Mechanical tubes can bend around fixed or rotating form blocks. Sand or some other particulate matter may have to fill the tube to keep it from collapsing, but the tubes risk another danger as well. If the tube bends too sharply, fractures will form, cracking the material. The tube's minimum bend radius is the smallest radius of a curve that it can form without cracking. Smaller tubes and tubes made from more flexible material can safely bend further.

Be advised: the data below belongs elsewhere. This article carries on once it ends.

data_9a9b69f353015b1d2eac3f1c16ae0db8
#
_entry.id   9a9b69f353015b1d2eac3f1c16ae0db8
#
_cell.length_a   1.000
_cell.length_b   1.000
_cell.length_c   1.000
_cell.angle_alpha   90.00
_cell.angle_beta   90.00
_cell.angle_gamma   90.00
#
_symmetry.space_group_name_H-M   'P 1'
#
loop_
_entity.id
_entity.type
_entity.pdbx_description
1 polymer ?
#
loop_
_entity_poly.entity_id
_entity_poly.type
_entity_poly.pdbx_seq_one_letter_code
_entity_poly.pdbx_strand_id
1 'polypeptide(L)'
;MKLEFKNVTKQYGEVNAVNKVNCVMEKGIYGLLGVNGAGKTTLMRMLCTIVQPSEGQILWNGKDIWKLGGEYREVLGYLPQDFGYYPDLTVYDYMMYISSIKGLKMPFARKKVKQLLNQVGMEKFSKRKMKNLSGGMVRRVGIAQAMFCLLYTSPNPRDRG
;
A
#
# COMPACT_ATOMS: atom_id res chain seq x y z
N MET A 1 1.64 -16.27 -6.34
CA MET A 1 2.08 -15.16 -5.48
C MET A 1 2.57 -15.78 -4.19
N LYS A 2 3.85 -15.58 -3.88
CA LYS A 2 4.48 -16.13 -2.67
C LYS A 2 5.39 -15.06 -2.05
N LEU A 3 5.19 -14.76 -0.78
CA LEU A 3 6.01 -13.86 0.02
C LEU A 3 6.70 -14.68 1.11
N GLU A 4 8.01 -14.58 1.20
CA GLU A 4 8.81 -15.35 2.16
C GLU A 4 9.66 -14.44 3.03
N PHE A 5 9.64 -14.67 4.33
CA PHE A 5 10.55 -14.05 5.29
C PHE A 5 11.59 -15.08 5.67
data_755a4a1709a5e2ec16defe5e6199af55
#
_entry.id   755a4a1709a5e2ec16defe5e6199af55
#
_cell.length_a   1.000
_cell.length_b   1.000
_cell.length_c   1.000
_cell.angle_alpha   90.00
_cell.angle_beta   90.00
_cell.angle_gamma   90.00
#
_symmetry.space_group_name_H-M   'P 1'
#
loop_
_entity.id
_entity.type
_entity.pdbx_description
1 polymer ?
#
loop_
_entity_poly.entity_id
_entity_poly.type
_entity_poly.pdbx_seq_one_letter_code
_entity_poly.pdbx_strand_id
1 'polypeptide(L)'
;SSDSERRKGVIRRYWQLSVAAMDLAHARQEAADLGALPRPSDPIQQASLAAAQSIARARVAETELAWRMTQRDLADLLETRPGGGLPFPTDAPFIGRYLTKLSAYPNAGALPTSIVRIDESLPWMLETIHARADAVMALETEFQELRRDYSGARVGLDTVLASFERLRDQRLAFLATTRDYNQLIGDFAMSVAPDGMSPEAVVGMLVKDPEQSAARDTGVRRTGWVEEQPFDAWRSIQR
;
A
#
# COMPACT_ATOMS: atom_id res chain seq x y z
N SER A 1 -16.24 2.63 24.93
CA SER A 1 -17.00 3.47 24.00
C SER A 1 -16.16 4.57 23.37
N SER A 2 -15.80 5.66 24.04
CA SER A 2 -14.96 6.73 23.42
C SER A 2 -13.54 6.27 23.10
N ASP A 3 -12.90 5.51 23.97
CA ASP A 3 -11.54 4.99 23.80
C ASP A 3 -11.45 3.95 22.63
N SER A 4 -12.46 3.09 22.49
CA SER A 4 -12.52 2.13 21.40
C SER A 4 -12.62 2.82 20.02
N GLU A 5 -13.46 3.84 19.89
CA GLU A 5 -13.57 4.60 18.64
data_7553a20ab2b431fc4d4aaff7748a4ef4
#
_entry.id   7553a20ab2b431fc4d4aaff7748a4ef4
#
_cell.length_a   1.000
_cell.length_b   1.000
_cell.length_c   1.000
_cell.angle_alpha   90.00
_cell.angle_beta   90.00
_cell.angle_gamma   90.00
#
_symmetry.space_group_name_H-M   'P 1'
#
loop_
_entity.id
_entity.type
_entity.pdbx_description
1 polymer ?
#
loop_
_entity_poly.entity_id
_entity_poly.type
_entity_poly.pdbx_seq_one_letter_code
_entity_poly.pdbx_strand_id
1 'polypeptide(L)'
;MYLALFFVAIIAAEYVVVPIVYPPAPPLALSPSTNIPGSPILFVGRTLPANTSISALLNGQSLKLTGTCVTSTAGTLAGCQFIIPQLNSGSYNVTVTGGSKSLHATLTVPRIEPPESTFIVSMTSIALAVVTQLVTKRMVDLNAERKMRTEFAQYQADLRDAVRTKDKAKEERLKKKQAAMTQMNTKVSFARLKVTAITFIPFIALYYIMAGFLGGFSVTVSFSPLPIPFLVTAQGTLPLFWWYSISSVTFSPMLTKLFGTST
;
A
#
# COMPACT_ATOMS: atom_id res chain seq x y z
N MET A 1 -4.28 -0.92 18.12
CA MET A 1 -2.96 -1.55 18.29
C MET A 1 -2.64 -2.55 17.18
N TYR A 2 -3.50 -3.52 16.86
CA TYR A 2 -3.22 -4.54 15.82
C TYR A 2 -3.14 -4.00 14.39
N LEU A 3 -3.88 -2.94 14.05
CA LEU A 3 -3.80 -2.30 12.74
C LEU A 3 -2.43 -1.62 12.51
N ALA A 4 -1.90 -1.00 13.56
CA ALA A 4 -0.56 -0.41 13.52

Consult documentation from your tube's manufacturer to determine the tube's percentage tensile reduction in area. This value describes the extent to which a fracture would affect the tube's cross-sectional area.
Divide 50 by the tube's percentage tensile reduction in area. If the tube, for instance, has a value of 15, divide 50 by 15 which gives you 3.33.
Subtract 1 from this answer which gives you 2.33.
Multiply the result by the thickness of the tube. If the tube is, for instance, 3 cm thick: multiply 2.33 by 3 which gives you 7. Therefore, the tube should form no curve with a radius less than 7 cm.